THE OFFICIAL SITE OF THE Washington Redskins

< BACK TO NEWS

Redskins Acquire McNabb In Trade With Eagles

  • PRINT
  • SHARE
  • RSS
  • FACEBOOK
  • TWITTER
 
By Gary Fitzgerald
Redskins.com
Posted: April 4, 2010
Fitzgerald

In a trade that certainly sends shockwaves throughout the NFL, the Redskins acquired quarterback Donovan McNabb in a trade with the Philadelphia Eagles on Sunday night.

In exchange for McNabb, the Redskins sent its 2010 second-round draft pick (37th overall) and either a third- or fourth-round pick in the 2011 draft.

"Donovan is an accomplished quarterback who has been a proven winner in the National Football League,” Redskins executive vice president/head coach Mike Shanahan said. “I have long admired his competitiveness and feel he will be an outstanding addition to the Redskins and our community.

"He knows our division and the roadmap to success in the NFC East. He will set a high standard of excellence and we are very excited to welcome Donovan to the Washington Redskins."

The trade is a stunning development for both franchises.

Since 1999, McNabb has been one of the NFL’s elite franchise quarterbacks, helping guiding the Eagles to the playoffs eight times, the NFC Championship game five times and one Super Bowl appearance.

He has earned six Pro Bowl berths, including last season.

The Redskins suddenly have a crowd at quarterback with last year’s starter Jason Campbell, newcomer Rex Grossman, third-year player Colt Brennan and youngster Richard Bartel.

Now McNabb, the most accomplished of the group, is in Washington as well.

Head coach Mike Shanahan has emphasized that he wants competition at every position on the football team, but it would be hard to imagine McNabb playing in Washington in a backup role.

It’s safe to say that McNabb is suddenly the face of the Redskins’ franchise.

McNabb, 33, has completed 59 percent of his passes in his career and thrown for 32,873 career passing yards, 216 touchdowns and 100 interceptions. His career QB rating is 86.5.

Last season, McNabb may have produced one of his best seasons. He started 14 games and completed 267-of-443 passes for 3,553 yards, 22 touchdowns and 10 interceptions.

His best season was 2004, when he guided the Eagles to a 13-3 record and an appearance in Super Bowl XXXIX. He started 15 games and completed 300-of-469 yards for 3,875 yards, 31 touchdowns and eight interceptions.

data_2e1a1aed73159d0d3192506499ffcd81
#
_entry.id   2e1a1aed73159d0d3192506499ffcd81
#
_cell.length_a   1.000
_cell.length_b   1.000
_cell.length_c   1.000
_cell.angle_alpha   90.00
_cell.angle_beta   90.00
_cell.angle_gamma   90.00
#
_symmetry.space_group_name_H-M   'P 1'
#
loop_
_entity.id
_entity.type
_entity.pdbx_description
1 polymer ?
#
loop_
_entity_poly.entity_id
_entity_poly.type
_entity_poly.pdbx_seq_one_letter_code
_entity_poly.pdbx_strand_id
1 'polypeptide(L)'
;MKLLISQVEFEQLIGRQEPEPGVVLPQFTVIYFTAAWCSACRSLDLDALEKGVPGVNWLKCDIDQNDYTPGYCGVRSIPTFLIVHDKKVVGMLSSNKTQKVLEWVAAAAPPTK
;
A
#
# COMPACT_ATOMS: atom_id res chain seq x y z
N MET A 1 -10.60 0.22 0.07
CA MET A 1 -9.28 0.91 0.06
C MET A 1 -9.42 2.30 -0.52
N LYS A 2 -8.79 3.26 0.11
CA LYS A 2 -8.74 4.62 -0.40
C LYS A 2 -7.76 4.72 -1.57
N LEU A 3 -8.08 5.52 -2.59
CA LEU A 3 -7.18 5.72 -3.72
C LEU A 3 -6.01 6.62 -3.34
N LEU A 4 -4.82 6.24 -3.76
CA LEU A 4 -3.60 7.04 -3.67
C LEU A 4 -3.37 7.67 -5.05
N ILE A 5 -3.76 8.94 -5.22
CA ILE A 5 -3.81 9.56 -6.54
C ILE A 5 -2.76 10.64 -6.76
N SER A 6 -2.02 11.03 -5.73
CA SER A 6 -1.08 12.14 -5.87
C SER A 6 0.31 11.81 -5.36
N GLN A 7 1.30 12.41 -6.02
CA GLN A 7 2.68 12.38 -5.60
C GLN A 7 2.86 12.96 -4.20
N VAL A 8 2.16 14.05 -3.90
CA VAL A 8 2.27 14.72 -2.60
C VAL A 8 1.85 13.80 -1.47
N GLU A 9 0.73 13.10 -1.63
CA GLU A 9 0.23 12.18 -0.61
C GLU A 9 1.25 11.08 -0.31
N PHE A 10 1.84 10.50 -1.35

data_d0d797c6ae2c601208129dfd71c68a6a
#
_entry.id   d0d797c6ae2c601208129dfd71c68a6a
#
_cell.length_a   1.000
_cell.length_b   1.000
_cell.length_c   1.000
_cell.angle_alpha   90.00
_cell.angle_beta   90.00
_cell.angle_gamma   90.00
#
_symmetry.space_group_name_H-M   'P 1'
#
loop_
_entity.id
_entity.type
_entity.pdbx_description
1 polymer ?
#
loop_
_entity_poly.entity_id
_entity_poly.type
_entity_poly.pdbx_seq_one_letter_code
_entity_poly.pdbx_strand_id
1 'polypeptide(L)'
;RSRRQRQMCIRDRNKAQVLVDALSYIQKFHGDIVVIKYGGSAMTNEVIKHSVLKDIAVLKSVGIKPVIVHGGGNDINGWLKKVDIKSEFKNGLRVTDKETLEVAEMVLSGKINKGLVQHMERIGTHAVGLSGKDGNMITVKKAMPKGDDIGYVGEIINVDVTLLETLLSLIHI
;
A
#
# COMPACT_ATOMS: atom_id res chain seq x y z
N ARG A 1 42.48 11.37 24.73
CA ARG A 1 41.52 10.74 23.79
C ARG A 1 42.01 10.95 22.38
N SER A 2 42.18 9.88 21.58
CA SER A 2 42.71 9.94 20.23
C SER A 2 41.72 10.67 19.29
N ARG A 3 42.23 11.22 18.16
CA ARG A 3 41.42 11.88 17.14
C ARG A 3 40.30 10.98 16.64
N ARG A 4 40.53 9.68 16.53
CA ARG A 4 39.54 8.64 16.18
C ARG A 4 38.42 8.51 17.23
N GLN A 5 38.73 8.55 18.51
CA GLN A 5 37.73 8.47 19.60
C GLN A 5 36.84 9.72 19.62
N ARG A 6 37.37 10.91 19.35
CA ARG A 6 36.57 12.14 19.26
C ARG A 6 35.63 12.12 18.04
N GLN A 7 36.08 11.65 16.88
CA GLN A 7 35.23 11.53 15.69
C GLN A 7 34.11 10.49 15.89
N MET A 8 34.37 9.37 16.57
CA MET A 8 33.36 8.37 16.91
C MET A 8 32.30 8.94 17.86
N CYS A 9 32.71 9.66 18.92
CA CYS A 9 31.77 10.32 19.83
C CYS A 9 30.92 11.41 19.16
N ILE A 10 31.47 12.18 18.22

With the Eagles, McNabb set franchise records in passing attempts, completions, passing yards and passing touchdown and was named to the Eagles’ 75th Anniversary Team.

He currently has the third-highest winning percentage among active quarterbacks (83-45-1, .647) behind Peyton Manning (119-59-0, .669) and Tom Brady (88-25-0, .779).

Since entering the NFL as a first-round draft pick (second overall) in 1999, McNabb ranks third in completions (2,801), third in passing yards (32,873), fourth in passing touchdowns (216), 14th in quarterback rating (86.5) and third in passes of 25 or more yards (273).

McNabb also holds the best interception percentage in NFL history (2.1 percent) among quarterbacks who have played in 75 or more games.

In addition, McNabb has the second-best touchdown-to-interception ratio of all time, (209-96, 2.18) behind New England Patriots quarterback Tom Brady (217-92, 2.36). 

The 6-2, 240-pound McNabb, is one of six players in NFL history with at least 25,000 passing yards and 3,000 rushing yards (Randall Cunningham, Steve Young, Fran Tarkenton, Steve McNair and John Elway).

Statistics aside, McNabb has faced seemingly constant criticism from fans, media, broadcasters and even teammates.

He was booed at the NFL Draft by a segment of Eagles fans after the team selected him over running back Ricky Williams in 1999. He was criticized by then-ESPN broadcaster Rush Limbaugh in 2003 in a well-publicized flap. And he was disparaged by then-teammate Terrell Owens in 2005, leading to a suspension of Owens and his eventual release from Philadelphia.

McNabb has overcome the controversies time and again to thrive on the field.

 
Loading Comments...